In light of the current proceedings of the Summer Olympics in Rio de Janeiro, I thought this piece would be relevant to all those Services Organizations striving to be “World Class” (i.e., “going for the Gold”)
Even Gold May Have a Silver Lining
For Field Services Organizations, “going for the gold” may mean very different things. For some, it may mean nothing more than struggling to generate increased service revenue (i.e. “gold”). For others, it may mean attempting to upsell existing service level agreement (SLA) accounts from “bronze” to “silver” to “gold” levels (is anyone out there still offering “platinum”-level services?). However, another good way to define “gold” levels of service performance is to compare your organization to the athletes striving for their own version of “gold” — an Olympic gold medal!
The Olympic and the services communities share many things in common, ranging from striving to attain perfection to generating a profit after the scheduled event is over. However, they also share another very important attribute in that both communities typically go into an event (e.g. a 200-meter freestyle or an on-site service call, etc.) with some pre-event expectations.
For example, Michael Phelps and Katie Ledecki are, arguably, the world’s best male and female swimmers and, as such, went into the 2016 Summer Olympics in Rio de Janeiro with extremely high expectations. However, it was never a certainty that each would win Gold medals in all of the competitions for which they were qualified to compete. Nonetheless, the expectations were high for each swimmer — even before they arrived in Rio.
While Michael Phelps ultimately ended up winning five Gold and one Silver medal; and Katie Ledecki won four Gold and one Silver medal, each are still acknowledged as the best of the best in their respective fields.
The same situation also exists for services organizations. If your organization is one of the larger ones in the field or has won numerous performance awards in the past, the community will expect it to perform like a world-class provider (i.e. one that is able to meet its customers’ total service needs while delivering world-class levels of performance). By performing reasonably well in the past, the marketplace will also expect you to also perform well — and even better — in the future. The bar is constantly being raised.
For Michael Phelps, the defending champion in the previous two Summer Olympiads, the prospect of not winning several gold medals was unthinkable – although he did not seem to be all that phased that he had to share his Silver medal with two other swimmers. He has won both Gold and Silver medals before, and performed about the same in his most current Olympics.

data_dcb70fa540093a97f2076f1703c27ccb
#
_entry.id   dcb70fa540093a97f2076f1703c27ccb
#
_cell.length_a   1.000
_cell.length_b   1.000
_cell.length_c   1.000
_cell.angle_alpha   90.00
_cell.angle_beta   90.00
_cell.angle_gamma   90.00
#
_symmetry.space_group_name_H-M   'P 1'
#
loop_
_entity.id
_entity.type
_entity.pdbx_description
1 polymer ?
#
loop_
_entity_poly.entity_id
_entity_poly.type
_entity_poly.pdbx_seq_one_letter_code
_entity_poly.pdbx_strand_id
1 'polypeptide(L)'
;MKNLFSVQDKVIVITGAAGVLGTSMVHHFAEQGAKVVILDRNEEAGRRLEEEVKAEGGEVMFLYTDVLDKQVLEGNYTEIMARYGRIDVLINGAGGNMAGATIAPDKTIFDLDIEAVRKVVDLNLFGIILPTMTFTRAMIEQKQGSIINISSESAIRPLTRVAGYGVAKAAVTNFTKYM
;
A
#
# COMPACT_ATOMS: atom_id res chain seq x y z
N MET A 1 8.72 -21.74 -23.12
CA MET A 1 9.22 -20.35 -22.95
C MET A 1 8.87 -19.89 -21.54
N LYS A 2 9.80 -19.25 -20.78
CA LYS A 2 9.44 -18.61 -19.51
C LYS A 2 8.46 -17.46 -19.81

For Katie Ledecki, for whom this was her first (and, possibly, last) Olympics competition, the bar has been raised again for all female swimmers who will ultimately enter the Olympics in her wake. World class does not necessarily mean “perfect”! There can still be a Silver lining wrapped around your Gold standard.
By the time this Blog post is published, it is also certain that other gymnasts — from the U.S., and around the world — will excel in their competitions as well. However, merely having the goods does not assure Gold in the Olympics — and it is exactly the same for services organizations. You still need to execute — and strive to be as close to perfect as you can.
The Role Of Social Media In Service
Finally, in this year’s Olympics, social media will be expected to take on an even more prominent role than in the past. Virtually all of the Olympic events will be accessible to viewers all around the globe through various forms of Cable and Broadcast TV, Social Media and other types of digital transmissions. As a result, Twitter, FaceBook, and independent blogs will, once again, take up the slack on presenting (and editorializing) all of these Olympics-related events — all in real time! Again, the similarities between the Olympics and the services community abound.
Just as many Olympians are encouraged by their trainers to communicate often — in real time — with their supporters and fans, so must the services community adapt to the practical uses and applications of the available social media. It is truly time to recognize that social media is not merely an acquired taste, but a way of life — especially when it comes to communicating about service.
The 2016 Summer Olympics are nearly over, but already, athletes from all over the world are preparing for the next summer games just four years away. All of the medalists for these upcoming games will ultimately win their respective races by first choosing a field, then acquiring the necessary resources and skills, preparing for the race, and aggressively moving forward.
This is also how most services organizations have historically approached service, especially with respect to meeting — and exceeding — customer requirements. However, you won’t necessarily need to have a medal draped around your neck to be recognized for good service — you simply need to perform at a level of performance that is higher than an ever-raising bar, and let your customers place their perceptual medals around your neck.